The following medicines should not be used with Tizanidine, but may be required. If both are prescribed by the doctor, they will change the dose or how often both of the medicines are used.

  • Alfentanil
  • Alfuzosin
  • Amiodarone
  • Anagrelide
  • Anileridine
  • Aripiprazole
  • Arsenic Trioxide
  • Asenapine
  • Astemizole
  • Bedaquiline
  • Bromazepam
  • Buprenorphine
  • Buserelin
  • Butorphanol
  • Cimetidine
  • Citalopram
  • Clarithromycin
  • Codeine
  • Crizotinib
  • Cyclobenzaprine
  • Dabrafenib
  • Deferasirox
  • Degarelix
  • Delamanid
  • Deslorelin
  • Desogestrel
  • Dienogest
  • Dihydrocodeine
  • Disopyramide
  • Dofetilide
  • Domperidone
  • Donepezil
  • Doxylamine
  • Droperidol
  • Drospirenone
  • Efavirenz
  • Erythromycin
  • Escitalopram
  • Estradiol Valerate
  • Ethinyl Estradiol
  • Ethynodiol Diacetate
  • Famotidine
  • Fentanyl
  • Flecainide
  • Flibanserin
  • Fluconazole
  • Fluoxetine
  • Gatifloxacin
  • Gestodene
  • Gonadorelin
  • Goserelin
  • Halofantrine
  • Haloperidol
  • Histrelin
  • Hydrocodone
  • Hydromorphone
  • Hydroquinidine
  • Hydroxychloroquine
  • Hydroxyzine
  • Ibutilide
  • Iloperidone
  • Ivabradine
  • Ketoconazole
  • Lapatinib
  • Leuprolide
  • Levofloxacin
  • Levonorgestrel
  • Levorphanol
  • Lumefantrine
  • Mefloquine
  • Meperidine
  • Mestranol
  • Methadone
  • Metronidazole
  • Mexiletine
  • Mizolastine
  • Morphine
  • Morphine Sulfate Liposome
  • Moxifloxacin
  • Nafarelin
  • Nilotinib
  • Norethindrone
  • Norfloxacin
  • Norgestimate
  • Norgestrel
  • Ofloxacin
  • Ondansetron
  • Oxycodone
  • Oxymorphone
  • Paliperidone
  • Panobinostat
  • Pasireotide
  • Pazopanib
  • Peginterferon Alfa-2b
  • Pentamidine
  • Pentazocine
  • Periciazine
  • Pimavanserin
  • Pitolisant
  • Pixantrone
  • Posaconazole
  • Procainamide
  • Propafenone
  • Propoxyphene
  • Quetiapine
  • Quinidine
  • Quinine
  • Ranolazine
  • Remifentanil
  • Rofecoxib
  • Sertindole
  • Sevoflurane
  • Sodium Phosphate
  • Sodium Phosphate, Dibasic
  • Sodium Phosphate, Monobasic
  • Sotalol
  • Sufentanil
  • Sulpiride
  • Sunitinib
  • Tacrolimus
  • Tapentadol
  • Telithromycin
  • Tetrabenazine
  • Ticlopidine
  • Tiotropium
  • Tramadol
  • Triptorelin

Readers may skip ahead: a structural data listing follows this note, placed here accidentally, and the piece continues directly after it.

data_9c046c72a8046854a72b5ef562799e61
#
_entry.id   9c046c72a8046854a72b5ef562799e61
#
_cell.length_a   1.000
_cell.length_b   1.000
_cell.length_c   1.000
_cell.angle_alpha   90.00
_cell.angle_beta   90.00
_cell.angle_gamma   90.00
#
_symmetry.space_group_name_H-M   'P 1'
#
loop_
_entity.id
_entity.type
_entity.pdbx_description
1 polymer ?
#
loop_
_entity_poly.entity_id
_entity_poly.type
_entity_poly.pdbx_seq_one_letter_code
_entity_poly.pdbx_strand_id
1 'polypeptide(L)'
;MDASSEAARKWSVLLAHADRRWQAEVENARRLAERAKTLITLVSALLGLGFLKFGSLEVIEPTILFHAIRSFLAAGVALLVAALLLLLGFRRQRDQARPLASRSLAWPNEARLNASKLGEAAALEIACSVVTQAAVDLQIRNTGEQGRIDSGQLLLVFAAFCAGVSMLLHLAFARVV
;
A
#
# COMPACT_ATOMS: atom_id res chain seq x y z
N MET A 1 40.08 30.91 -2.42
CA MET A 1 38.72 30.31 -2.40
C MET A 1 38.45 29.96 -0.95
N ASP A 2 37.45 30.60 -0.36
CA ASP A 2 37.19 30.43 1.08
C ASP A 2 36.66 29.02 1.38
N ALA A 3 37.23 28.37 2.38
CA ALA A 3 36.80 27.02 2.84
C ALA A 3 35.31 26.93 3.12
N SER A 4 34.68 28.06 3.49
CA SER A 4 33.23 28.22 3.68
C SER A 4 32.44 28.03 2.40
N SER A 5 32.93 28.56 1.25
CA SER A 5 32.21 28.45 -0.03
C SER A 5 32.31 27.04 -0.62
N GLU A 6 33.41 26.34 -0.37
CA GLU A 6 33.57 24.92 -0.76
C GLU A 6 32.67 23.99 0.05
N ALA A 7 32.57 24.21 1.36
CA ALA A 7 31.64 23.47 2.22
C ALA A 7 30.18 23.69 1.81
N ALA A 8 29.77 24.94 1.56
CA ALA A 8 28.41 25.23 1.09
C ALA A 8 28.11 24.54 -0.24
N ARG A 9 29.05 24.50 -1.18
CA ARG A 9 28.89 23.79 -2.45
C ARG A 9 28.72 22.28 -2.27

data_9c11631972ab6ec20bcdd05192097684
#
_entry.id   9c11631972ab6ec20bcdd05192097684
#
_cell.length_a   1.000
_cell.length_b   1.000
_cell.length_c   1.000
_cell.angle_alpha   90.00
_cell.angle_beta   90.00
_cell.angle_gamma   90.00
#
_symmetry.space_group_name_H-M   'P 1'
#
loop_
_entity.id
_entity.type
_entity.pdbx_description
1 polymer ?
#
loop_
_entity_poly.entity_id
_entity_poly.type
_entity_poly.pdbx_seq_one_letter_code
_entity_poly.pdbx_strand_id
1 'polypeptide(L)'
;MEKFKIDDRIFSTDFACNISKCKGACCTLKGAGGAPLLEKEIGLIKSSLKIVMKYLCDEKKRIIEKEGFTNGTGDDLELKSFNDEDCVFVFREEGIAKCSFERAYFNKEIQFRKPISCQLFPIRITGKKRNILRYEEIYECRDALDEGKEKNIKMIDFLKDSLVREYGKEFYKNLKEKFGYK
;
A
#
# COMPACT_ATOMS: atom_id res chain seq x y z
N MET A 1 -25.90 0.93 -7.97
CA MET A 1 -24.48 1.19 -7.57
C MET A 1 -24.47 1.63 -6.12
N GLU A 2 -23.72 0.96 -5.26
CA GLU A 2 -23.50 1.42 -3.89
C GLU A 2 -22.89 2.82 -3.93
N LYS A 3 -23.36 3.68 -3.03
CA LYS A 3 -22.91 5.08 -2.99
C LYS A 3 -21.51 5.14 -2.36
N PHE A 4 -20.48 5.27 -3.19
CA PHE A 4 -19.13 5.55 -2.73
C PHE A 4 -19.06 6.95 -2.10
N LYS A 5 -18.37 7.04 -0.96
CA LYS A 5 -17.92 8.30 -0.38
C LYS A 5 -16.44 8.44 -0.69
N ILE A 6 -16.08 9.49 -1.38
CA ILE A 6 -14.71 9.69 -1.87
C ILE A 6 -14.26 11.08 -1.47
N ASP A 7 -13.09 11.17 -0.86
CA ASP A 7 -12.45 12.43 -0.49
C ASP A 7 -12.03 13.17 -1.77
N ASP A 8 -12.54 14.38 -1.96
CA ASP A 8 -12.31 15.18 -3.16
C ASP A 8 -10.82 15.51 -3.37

• Vandetanib
  • Vemurafenib
  • Verapamil
  • Vinflunine
  • Voriconazole
  • Zileuton
  • Zolpidem
  • Zuclopenthixol

The following listed medicines may see an increase in certain side effects if the patient is also taking Tizanidine, but the doctor may decide that taking both is the best treatment for the patient. If both are prescribed, then the doctor may change the dose.

  • Fosphenytoin
  • Lisinopril
  • Phenytoin

If eating food or eating certain types of food, certain medicines may trigger interactions. Using alcohol and tobacco with Tizanidine may also cause an interaction to occur.

The patient should have a conversation with their doctor if they have experienced any addictions or currently are taking any kind of substance that could cause an interaction. Patients should avoid drinking alcohol if they can and should discuss any concerns and queries they have with their doctor or a healthcare professional.

Warnings:

When it comes to using Tizanidine, the doctor must decide with the patient as to the risks of taking the medicine against the effectiveness of the treatment. With this in mind, the doctor would consider:

Allergies

The patient must make their doctor aware if they have ever had an unusual or allergic reaction to Tizanidine or any other kind of medication. It is also imperative that the patient outlines any other allergies they may have, such as to foods, dyes, preservatives, or animals.

Pediatric

In terms of the effects of tizanidine in the pediatric population, no studies have been performed, which means the safety and efficacy has not been established.

Geriatric

Through studies, no geriatric-specific problems have been demonstrated in the use of tizanidine. There is the possibility that the more elderly patients may have kidney problems, this means that caution must be taken when tizanidine is prescribed.

Pregnancy

There have been no detailed studies on pregnant women as to the effects of tizanidine.

Breastfeeding

In determining infant risk when using tizanidine, no detailed studies have been completed on using this medication and its risk to both mother and infant during breastfeeding. It is key then that the doctor ensures they weigh up the potential implications before prescribing.

Other Medical Problems

If a patient has a pre-existing health condition, this may affect the effectiveness of the medication, a patient must notify the doctor if they have any conditions, taking particular note of:

  • Kidney disease or
  • Liver disease

If the patient is using either ciprofloxacin or fluvoxamine, then they must not use tizanidine, as using these together could cause serious and unwanted side effects to the patient.

If the patient experiences dizziness, lightheadedness, or fainting when they get up suddenly from a lying or sitting position, then they are advised to do this slowly as this may help to alleviate the effects of this problem.

Patients are advised to seek support and advice from their doctor if they experience pain or tenderness in the upper stomach, pale stools, dark urine, loss of appetite, nausea, vomiting, or yellow eyes or skin. These could be the tell-tale signs of a serious liver condition.